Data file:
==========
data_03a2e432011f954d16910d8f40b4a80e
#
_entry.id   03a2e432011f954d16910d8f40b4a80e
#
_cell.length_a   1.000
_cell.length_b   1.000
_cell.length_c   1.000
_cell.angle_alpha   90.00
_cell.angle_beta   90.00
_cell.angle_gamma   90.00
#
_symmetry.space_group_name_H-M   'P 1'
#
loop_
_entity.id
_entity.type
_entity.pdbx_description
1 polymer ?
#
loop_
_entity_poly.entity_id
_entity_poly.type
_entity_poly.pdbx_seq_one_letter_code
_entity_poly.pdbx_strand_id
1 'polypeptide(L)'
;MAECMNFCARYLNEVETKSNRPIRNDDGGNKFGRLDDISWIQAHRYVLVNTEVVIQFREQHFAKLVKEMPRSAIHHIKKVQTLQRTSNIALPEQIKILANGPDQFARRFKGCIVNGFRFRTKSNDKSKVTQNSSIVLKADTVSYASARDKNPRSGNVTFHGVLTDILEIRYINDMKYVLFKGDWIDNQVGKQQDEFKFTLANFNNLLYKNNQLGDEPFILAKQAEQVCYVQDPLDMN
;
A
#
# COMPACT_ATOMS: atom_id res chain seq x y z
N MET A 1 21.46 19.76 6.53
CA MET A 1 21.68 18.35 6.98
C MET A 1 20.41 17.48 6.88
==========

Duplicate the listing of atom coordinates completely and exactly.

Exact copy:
data_03a2e432011f954d16910d8f40b4a80e
#
_entry.id   03a2e432011f954d16910d8f40b4a80e
#
_cell.length_a   1.000
_cell.length_b   1.000
_cell.length_c   1.000
_cell.angle_alpha   90.00
_cell.angle_beta   90.00
_cell.angle_gamma   90.00
#
_symmetry.space_group_name_H-M   'P 1'
#
loop_
_entity.id
_entity.type
_entity.pdbx_description
1 polymer ?
#
loop_
_entity_poly.entity_id
_entity_poly.type
_entity_poly.pdbx_seq_one_letter_code
_entity_poly.pdbx_strand_id
1 'polypeptide(L)'
;MAECMNFCARYLNEVETKSNRPIRNDDGGNKFGRLDDISWIQAHRYVLVNTEVVIQFREQHFAKLVKEMPRSAIHHIKKVQTLQRTSNIALPEQIKILANGPDQFARRFKGCIVNGFRFRTKSNDKSKVTQNSSIVLKADTVSYASARDKNPRSGNVTFHGVLTDILEIRYINDMKYVLFKGDWIDNQVGKQQDEFKFTLANFNNLLYKNNQLGDEPFILAKQAEQVCYVQDPLDMN
;
A
#
# COMPACT_ATOMS: atom_id res chain seq x y z
N MET A 1 21.46 19.76 6.53
CA MET A 1 21.68 18.35 6.98
C MET A 1 20.41 17.48 6.88